A third case is that of Mrs. Mowat, a widow with four children. In July 2004, the tax credit office advised her that her award was £2,249. She had previously written to advise it that her second youngest child had just left school. In late 2004, she received a second notice to say that for the same period the amount that she was entitled to would be reduced to £1,585. She made numerous telephone calls to the tax credit office and was finally promised that the system would be rectified to show the correct date of the child's leaving school. She received an award notice in 2005, which said that she had been underpaid tax credits. In November 2005, she received the form "Request to reconsider recovery of tax credits", which she filled out and returned in December 2005. No reply has yet been received.
Those are three cases of people providing the details and being absolutely honest, submitting all their changes of circumstances on time. The Government form TC846 states clearly that if the Revenue has
"paid too much tax credit as a result of a mistake we have made and it was reasonable for you to believe we were paying you the correct amount, we will not ask you to pay back the amount overpaid."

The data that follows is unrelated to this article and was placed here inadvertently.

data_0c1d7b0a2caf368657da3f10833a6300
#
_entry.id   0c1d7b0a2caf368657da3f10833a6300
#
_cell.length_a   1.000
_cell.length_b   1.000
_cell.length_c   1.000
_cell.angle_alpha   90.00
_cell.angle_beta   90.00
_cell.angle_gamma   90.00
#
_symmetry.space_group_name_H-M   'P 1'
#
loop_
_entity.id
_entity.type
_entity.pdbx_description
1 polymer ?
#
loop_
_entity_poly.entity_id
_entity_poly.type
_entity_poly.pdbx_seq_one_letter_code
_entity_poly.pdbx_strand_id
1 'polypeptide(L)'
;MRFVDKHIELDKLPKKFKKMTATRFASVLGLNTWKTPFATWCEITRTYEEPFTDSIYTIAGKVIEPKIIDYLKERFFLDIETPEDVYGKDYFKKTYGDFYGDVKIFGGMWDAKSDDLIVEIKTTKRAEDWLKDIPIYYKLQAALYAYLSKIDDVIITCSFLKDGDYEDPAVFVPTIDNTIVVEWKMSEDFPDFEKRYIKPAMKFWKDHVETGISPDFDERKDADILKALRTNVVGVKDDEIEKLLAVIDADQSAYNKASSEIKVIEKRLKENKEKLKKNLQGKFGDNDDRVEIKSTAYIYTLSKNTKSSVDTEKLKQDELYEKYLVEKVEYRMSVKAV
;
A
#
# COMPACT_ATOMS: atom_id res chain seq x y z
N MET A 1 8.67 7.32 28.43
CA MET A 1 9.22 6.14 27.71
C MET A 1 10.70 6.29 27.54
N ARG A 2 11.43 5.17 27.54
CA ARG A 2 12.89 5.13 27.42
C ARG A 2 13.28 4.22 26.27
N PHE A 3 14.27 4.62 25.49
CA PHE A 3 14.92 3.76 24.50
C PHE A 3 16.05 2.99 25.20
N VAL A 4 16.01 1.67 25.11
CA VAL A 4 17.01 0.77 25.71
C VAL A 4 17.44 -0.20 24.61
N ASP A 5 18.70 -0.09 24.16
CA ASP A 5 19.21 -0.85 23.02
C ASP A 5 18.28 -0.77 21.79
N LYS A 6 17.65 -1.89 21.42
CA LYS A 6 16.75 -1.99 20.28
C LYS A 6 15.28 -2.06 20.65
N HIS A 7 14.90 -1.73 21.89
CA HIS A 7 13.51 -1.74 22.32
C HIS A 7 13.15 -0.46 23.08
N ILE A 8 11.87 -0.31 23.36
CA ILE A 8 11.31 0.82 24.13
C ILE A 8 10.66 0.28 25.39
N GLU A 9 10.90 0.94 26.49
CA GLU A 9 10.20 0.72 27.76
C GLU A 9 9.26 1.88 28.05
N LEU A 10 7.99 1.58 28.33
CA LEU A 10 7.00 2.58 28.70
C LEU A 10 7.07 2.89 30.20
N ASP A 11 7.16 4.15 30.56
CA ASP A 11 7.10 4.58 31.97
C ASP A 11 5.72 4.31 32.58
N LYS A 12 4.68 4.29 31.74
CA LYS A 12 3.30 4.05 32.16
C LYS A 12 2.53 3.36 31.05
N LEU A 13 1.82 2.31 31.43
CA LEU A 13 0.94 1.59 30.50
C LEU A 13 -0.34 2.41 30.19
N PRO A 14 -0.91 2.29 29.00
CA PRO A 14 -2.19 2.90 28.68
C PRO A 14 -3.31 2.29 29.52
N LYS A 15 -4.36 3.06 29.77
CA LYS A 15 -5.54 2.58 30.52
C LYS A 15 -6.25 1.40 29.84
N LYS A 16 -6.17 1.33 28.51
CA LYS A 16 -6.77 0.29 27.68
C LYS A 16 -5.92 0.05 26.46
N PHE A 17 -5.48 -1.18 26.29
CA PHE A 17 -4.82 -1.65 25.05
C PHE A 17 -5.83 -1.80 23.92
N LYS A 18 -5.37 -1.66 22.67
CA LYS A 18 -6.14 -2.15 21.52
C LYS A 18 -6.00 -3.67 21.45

The use of the term "reasonable" is the crux of the problem. When constituents such as Mrs. Duff and Mr. Dwyer bring a case to me, they do not think that it is reasonable that they should be expected to be able to work out something on a form that they barely understood. I do not believe that the responsibility to check and correct the Revenue's mistakes should rest with my constituents. A constituent such as Mrs. Mowat, who is claiming child tax credit, should be devoting her time to helping her children with homework, not checking and correcting the mistakes of Revenue officials.
In his last Budget, the Chancellor—who introduced the tax credit schemes—raised the threshold for changes in income that could be disregarded when provisional payments were reassessed from £2,500 to £25,000 in order to improve the situation. I understand that the increase has been made to cut the number of claimants whose entitlements will change when they are annually recalculated. Although the Government believe that the changes could reduce the level of overpayments by as much as a third, nevertheless they do not deal with the unfairness at the heart of the system that I have just documented. What is needed is a fundamental rethink of the benefits system and a move towards a fairer system of fixed awards and clearer award notices.